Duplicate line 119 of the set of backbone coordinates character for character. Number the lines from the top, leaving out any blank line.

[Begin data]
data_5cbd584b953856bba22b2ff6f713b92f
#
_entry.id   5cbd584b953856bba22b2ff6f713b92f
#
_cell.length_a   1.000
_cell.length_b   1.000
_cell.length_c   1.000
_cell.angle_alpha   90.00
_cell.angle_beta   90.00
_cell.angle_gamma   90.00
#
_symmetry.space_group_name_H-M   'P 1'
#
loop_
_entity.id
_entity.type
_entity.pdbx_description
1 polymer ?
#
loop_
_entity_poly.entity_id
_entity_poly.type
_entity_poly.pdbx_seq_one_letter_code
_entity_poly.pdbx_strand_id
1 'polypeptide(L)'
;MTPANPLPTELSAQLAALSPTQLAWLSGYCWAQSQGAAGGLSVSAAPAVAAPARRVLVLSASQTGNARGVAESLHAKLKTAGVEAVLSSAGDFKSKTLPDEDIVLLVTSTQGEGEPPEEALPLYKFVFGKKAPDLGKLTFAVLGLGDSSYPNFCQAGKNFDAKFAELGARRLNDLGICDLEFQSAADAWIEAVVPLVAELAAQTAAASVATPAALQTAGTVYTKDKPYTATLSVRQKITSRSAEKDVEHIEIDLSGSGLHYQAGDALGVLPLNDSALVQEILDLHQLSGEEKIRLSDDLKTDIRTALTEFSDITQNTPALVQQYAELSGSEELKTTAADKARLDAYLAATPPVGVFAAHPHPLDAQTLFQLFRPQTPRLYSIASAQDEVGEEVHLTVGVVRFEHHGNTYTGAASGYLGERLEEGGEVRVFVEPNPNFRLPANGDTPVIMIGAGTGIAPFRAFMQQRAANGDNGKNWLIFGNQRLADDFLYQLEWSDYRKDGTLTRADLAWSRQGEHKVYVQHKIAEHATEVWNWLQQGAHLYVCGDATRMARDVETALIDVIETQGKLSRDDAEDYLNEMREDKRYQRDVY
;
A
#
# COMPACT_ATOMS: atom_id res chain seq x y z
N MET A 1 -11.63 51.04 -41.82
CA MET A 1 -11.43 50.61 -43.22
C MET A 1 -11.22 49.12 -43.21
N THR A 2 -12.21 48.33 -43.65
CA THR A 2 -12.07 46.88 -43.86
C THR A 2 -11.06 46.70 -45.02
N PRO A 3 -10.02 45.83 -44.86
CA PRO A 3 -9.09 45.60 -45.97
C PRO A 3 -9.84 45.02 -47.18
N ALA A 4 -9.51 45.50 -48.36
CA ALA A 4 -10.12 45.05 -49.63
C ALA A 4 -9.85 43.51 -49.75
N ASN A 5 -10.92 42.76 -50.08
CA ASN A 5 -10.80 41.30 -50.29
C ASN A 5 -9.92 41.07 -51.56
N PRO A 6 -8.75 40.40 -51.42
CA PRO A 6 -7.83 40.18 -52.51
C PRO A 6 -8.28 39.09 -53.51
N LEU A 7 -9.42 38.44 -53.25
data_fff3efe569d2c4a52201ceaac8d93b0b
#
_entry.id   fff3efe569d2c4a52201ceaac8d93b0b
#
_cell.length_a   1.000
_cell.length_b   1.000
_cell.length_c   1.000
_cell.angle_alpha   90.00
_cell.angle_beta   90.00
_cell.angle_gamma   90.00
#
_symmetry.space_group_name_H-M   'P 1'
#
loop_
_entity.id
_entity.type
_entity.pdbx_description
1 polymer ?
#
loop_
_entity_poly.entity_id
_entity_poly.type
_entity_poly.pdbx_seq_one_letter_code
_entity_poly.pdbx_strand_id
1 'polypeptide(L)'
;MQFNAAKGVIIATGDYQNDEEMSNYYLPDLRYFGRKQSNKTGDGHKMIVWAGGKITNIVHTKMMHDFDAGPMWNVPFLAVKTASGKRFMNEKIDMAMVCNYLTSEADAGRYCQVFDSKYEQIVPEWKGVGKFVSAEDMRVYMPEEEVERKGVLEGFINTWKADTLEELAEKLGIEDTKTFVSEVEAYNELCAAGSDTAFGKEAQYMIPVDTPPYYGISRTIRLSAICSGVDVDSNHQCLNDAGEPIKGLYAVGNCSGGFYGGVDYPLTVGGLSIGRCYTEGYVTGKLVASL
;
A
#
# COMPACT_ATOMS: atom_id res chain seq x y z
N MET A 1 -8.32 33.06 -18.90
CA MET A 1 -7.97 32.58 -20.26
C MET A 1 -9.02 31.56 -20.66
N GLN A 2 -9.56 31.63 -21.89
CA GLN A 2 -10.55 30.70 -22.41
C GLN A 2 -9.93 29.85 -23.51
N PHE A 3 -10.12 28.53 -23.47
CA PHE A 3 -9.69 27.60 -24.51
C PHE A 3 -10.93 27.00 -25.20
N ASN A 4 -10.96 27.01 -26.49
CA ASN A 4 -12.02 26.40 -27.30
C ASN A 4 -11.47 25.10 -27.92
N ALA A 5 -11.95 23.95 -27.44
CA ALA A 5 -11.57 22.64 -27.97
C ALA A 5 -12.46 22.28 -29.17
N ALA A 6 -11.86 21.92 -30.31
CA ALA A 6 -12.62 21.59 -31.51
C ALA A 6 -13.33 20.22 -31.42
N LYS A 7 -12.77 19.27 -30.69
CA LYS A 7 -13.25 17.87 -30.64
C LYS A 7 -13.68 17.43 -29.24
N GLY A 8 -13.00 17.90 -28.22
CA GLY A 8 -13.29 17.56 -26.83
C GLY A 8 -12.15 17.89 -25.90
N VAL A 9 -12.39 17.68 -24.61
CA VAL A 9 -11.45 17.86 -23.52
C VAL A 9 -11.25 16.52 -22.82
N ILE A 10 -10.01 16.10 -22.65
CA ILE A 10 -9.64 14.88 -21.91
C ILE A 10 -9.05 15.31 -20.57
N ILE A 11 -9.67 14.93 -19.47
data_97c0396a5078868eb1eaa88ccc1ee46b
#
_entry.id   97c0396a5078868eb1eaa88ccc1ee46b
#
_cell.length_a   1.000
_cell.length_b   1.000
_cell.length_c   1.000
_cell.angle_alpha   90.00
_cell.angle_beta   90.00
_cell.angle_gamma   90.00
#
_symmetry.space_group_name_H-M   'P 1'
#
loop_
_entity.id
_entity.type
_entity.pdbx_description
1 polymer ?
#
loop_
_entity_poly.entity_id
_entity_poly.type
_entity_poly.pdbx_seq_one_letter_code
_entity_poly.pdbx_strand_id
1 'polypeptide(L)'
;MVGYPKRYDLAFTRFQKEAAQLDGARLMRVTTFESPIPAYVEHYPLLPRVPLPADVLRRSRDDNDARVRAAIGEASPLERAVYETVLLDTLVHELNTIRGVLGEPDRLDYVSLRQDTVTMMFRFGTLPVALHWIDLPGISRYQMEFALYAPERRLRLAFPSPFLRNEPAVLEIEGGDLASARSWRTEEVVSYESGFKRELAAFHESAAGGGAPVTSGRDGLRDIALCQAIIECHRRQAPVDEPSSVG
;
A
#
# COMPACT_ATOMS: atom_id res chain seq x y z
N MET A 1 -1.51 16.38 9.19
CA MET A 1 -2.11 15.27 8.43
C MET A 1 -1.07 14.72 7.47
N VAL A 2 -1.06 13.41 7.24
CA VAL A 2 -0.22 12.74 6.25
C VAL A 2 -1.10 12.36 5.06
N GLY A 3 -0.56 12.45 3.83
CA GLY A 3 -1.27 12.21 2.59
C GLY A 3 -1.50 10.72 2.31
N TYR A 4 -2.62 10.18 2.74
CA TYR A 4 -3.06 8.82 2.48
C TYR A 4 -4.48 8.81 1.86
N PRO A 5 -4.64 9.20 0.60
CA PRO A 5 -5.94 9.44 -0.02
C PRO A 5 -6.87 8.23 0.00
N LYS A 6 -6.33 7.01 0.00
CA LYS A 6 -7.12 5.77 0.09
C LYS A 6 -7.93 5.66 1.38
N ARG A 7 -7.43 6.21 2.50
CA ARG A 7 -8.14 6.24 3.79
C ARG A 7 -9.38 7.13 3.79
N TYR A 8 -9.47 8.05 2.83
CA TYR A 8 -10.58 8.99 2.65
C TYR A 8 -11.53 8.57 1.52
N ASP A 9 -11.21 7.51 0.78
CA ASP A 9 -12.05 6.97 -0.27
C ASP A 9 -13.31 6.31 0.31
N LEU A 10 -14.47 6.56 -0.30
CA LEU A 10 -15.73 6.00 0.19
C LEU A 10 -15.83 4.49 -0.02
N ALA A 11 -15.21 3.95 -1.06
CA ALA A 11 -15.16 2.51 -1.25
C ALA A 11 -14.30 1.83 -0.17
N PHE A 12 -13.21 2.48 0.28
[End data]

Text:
_cell.angle_beta   90.00